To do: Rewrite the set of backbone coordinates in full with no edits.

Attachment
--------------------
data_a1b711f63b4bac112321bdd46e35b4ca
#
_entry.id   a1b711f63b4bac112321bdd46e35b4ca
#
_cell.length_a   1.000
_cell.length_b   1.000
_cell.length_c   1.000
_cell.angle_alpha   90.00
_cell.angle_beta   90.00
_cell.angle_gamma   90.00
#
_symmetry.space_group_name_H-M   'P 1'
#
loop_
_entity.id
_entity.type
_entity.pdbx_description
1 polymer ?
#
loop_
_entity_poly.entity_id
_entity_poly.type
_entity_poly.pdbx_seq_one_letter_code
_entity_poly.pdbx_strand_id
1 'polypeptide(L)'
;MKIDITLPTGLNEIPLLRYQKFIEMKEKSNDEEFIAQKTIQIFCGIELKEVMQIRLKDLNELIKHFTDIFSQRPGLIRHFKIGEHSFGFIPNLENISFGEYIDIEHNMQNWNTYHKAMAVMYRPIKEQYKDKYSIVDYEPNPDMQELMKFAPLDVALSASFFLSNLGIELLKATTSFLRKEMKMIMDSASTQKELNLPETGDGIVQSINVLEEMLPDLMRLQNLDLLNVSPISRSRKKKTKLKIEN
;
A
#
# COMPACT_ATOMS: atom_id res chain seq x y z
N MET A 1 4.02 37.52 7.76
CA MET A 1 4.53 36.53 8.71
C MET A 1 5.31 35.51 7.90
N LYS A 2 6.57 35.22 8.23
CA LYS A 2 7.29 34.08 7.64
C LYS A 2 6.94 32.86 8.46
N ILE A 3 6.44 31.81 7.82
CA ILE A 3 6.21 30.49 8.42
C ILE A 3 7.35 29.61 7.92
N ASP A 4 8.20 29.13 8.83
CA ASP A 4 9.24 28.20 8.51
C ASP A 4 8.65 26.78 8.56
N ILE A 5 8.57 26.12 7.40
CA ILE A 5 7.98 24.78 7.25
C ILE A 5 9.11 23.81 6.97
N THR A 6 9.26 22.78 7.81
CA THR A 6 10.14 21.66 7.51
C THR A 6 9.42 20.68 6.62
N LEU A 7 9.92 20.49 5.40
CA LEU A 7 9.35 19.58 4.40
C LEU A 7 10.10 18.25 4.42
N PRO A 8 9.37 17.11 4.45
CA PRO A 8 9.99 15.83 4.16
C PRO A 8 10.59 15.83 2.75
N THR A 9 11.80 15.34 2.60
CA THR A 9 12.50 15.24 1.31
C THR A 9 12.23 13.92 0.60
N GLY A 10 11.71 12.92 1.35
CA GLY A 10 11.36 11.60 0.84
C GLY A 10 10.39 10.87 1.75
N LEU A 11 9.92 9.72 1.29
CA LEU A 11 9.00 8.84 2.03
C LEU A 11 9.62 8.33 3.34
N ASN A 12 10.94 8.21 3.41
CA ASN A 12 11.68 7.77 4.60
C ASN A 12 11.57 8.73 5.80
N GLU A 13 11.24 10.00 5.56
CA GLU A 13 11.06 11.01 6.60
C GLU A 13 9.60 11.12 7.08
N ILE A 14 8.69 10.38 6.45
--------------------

data_a1b711f63b4bac112321bdd46e35b4ca
#
_entry.id   a1b711f63b4bac112321bdd46e35b4ca
#
_cell.length_a   1.000
_cell.length_b   1.000
_cell.length_c   1.000
_cell.angle_alpha   90.00
_cell.angle_beta   90.00
_cell.angle_gamma   90.00
#
_symmetry.space_group_name_H-M   'P 1'
#
loop_
_entity.id
_entity.type
_entity.pdbx_description
1 polymer ?
#
loop_
_entity_poly.entity_id
_entity_poly.type
_entity_poly.pdbx_seq_one_letter_code
_entity_poly.pdbx_strand_id
1 'polypeptide(L)'
;MKIDITLPTGLNEIPLLRYQKFIEMKEKSNDEEFIAQKTIQIFCGIELKEVMQIRLKDLNELIKHFTDIFSQRPGLIRHFKIGEHSFGFIPNLENISFGEYIDIEHNMQNWNTYHKAMAVMYRPIKEQYKDKYSIVDYEPNPDMQELMKFAPLDVALSASFFLSNLGIELLKATTSFLRKEMKMIMDSASTQKELNLPETGDGIVQSINVLEEMLPDLMRLQNLDLLNVSPISRSRKKKTKLKIEN
;
A
#
# COMPACT_ATOMS: atom_id res chain seq x y z
N MET A 1 4.02 37.52 7.76
CA MET A 1 4.53 36.53 8.71
C MET A 1 5.31 35.51 7.90
N LYS A 2 6.57 35.22 8.23
CA LYS A 2 7.29 34.08 7.64
C LYS A 2 6.94 32.86 8.46
N ILE A 3 6.44 31.81 7.82
CA ILE A 3 6.21 30.49 8.42
C ILE A 3 7.35 29.61 7.92
N ASP A 4 8.20 29.13 8.83
CA ASP A 4 9.24 28.20 8.51
C ASP A 4 8.65 26.78 8.56
N ILE A 5 8.57 26.12 7.40
CA ILE A 5 7.98 24.78 7.25
C ILE A 5 9.11 23.81 6.97
N THR A 6 9.26 22.78 7.81
CA THR A 6 10.14 21.66 7.51
C THR A 6 9.42 20.68 6.62
N LEU A 7 9.92 20.49 5.40
CA LEU A 7 9.35 19.58 4.40
C LEU A 7 10.10 18.25 4.42
N PRO A 8 9.37 17.11 4.45
CA PRO A 8 9.99 15.83 4.16
C PRO A 8 10.59 15.83 2.75
N THR A 9 11.80 15.34 2.60
CA THR A 9 12.50 15.24 1.31
C THR A 9 12.23 13.92 0.60
N GLY A 10 11.71 12.92 1.35
CA GLY A 10 11.36 11.60 0.84
C GLY A 10 10.39 10.87 1.75
N LEU A 11 9.92 9.72 1.29
CA LEU A 11 9.00 8.84 2.03
C LEU A 11 9.62 8.33 3.34
N ASN A 12 10.94 8.21 3.41
CA ASN A 12 11.68 7.77 4.60
C ASN A 12 11.57 8.73 5.80
N GLU A 13 11.24 10.00 5.56
CA GLU A 13 11.06 11.01 6.60
C GLU A 13 9.60 11.12 7.08
N ILE A 14 8.69 10.38 6.45